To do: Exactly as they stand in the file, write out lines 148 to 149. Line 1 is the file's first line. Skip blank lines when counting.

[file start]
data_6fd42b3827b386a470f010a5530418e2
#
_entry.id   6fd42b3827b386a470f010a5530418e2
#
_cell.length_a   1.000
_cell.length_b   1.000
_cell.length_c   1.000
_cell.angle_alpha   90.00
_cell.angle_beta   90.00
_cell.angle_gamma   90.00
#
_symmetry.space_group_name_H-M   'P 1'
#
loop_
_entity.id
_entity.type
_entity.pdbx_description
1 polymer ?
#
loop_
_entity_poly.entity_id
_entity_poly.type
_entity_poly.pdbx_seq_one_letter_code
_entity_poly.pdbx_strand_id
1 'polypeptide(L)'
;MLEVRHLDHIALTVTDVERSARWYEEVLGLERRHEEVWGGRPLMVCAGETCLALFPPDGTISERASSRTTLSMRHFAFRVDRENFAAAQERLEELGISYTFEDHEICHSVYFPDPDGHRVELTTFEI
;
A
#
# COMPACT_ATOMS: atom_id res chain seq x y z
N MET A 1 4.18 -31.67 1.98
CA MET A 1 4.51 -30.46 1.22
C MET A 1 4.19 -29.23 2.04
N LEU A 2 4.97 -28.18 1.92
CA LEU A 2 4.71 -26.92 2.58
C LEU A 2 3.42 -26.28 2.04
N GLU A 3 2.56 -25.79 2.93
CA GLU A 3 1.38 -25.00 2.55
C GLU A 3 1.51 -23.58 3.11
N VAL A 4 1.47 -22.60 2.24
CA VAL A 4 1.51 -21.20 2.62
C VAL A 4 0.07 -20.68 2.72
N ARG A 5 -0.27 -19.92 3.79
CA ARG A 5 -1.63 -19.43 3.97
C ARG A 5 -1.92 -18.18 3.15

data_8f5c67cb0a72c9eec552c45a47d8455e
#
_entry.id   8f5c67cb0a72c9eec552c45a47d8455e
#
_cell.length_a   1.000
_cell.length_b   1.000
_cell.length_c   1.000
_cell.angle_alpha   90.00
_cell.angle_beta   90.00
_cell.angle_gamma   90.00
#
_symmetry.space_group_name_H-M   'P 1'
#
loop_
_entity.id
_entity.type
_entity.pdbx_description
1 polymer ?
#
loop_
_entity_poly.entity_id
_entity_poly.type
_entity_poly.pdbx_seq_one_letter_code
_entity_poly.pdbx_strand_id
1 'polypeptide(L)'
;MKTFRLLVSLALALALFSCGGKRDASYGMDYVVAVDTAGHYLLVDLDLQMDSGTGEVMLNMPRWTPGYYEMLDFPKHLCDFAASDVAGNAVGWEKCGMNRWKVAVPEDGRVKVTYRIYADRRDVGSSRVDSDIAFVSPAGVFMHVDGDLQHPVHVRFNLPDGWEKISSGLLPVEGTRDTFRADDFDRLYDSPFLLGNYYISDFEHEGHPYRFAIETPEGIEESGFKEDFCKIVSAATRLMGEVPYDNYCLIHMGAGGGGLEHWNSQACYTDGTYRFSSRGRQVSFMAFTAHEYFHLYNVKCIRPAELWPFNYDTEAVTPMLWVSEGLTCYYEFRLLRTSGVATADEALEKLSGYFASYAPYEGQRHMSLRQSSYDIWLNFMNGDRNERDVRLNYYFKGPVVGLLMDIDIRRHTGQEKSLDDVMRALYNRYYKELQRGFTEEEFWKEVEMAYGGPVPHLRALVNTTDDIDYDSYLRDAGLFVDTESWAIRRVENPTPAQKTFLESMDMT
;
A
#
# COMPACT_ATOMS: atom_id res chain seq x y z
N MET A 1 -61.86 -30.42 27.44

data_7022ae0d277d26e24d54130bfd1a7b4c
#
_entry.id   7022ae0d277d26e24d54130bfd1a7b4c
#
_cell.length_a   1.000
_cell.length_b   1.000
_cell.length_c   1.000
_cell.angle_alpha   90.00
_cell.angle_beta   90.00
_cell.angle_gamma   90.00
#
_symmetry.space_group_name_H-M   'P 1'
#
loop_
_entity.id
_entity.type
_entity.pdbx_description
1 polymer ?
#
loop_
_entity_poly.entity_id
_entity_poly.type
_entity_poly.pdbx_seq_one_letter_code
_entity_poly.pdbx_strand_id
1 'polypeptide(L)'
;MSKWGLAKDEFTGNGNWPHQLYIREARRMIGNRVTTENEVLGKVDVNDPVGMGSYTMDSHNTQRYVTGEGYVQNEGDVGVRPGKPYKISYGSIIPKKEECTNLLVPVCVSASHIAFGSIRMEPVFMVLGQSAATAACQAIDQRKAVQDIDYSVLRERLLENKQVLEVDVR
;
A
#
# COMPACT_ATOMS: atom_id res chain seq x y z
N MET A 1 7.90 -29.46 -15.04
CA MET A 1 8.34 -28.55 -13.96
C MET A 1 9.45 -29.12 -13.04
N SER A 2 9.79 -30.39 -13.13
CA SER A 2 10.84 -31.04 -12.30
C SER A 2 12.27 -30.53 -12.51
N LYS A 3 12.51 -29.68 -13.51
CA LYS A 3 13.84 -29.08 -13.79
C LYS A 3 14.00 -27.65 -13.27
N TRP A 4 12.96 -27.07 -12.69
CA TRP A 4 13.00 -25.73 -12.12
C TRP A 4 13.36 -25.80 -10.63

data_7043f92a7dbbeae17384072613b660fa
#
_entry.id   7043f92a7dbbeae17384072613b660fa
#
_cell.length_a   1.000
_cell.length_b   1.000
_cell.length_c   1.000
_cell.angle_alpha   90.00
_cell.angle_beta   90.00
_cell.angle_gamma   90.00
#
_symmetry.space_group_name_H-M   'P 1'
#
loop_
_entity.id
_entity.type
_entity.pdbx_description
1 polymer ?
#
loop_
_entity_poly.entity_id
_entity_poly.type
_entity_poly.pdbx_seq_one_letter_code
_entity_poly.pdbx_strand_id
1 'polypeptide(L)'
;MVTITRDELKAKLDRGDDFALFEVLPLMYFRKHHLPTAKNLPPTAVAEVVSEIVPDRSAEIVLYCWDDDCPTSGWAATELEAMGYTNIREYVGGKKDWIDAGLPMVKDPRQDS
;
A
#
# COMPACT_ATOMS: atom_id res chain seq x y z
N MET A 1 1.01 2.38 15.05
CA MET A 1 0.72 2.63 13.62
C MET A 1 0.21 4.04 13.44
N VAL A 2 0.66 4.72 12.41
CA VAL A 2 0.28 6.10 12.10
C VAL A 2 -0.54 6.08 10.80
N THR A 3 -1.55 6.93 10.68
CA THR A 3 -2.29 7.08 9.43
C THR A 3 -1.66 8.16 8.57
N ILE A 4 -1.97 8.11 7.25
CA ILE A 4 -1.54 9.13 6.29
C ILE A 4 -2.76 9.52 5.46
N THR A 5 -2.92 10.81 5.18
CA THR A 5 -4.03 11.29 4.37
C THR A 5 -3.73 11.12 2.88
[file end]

# COMPACT_ATOMS: atom_id res chain seq x y z
N MET A 1 1.01 2.38 15.05